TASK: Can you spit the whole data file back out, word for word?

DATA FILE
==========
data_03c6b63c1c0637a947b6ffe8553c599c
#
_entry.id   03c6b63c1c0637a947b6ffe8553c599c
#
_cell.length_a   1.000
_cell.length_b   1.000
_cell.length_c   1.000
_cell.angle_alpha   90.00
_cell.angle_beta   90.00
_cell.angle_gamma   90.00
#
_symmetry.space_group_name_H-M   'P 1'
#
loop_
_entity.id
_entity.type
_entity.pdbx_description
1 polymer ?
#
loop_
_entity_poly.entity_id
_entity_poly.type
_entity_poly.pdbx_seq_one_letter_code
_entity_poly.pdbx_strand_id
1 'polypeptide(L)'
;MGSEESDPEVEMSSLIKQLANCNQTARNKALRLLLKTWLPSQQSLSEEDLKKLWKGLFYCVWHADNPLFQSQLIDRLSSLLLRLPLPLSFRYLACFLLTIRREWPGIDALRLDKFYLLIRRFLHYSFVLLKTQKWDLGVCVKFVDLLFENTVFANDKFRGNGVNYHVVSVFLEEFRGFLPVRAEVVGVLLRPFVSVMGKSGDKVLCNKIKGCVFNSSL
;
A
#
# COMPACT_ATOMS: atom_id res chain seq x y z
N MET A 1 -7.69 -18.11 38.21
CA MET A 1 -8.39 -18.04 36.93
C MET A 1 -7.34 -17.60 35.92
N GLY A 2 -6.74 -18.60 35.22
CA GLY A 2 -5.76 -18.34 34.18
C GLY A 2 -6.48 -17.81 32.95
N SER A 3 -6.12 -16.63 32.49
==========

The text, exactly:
data_03c6b63c1c0637a947b6ffe8553c599c
#
_entry.id   03c6b63c1c0637a947b6ffe8553c599c
#
_cell.length_a   1.000
_cell.length_b   1.000
_cell.length_c   1.000
_cell.angle_alpha   90.00
_cell.angle_beta   90.00
_cell.angle_gamma   90.00
#
_symmetry.space_group_name_H-M   'P 1'
#
loop_
_entity.id
_entity.type
_entity.pdbx_description
1 polymer ?
#
loop_
_entity_poly.entity_id
_entity_poly.type
_entity_poly.pdbx_seq_one_letter_code
_entity_poly.pdbx_strand_id
1 'polypeptide(L)'
;MGSEESDPEVEMSSLIKQLANCNQTARNKALRLLLKTWLPSQQSLSEEDLKKLWKGLFYCVWHADNPLFQSQLIDRLSSLLLRLPLPLSFRYLACFLLTIRREWPGIDALRLDKFYLLIRRFLHYSFVLLKTQKWDLGVCVKFVDLLFENTVFANDKFRGNGVNYHVVSVFLEEFRGFLPVRAEVVGVLLRPFVSVMGKSGDKVLCNKIKGCVFNSSL
;
A
#
# COMPACT_ATOMS: atom_id res chain seq x y z
N MET A 1 -7.69 -18.11 38.21
CA MET A 1 -8.39 -18.04 36.93
C MET A 1 -7.34 -17.60 35.92
N GLY A 2 -6.74 -18.60 35.22
CA GLY A 2 -5.76 -18.34 34.18
C GLY A 2 -6.48 -17.81 32.95
N SER A 3 -6.12 -16.63 32.49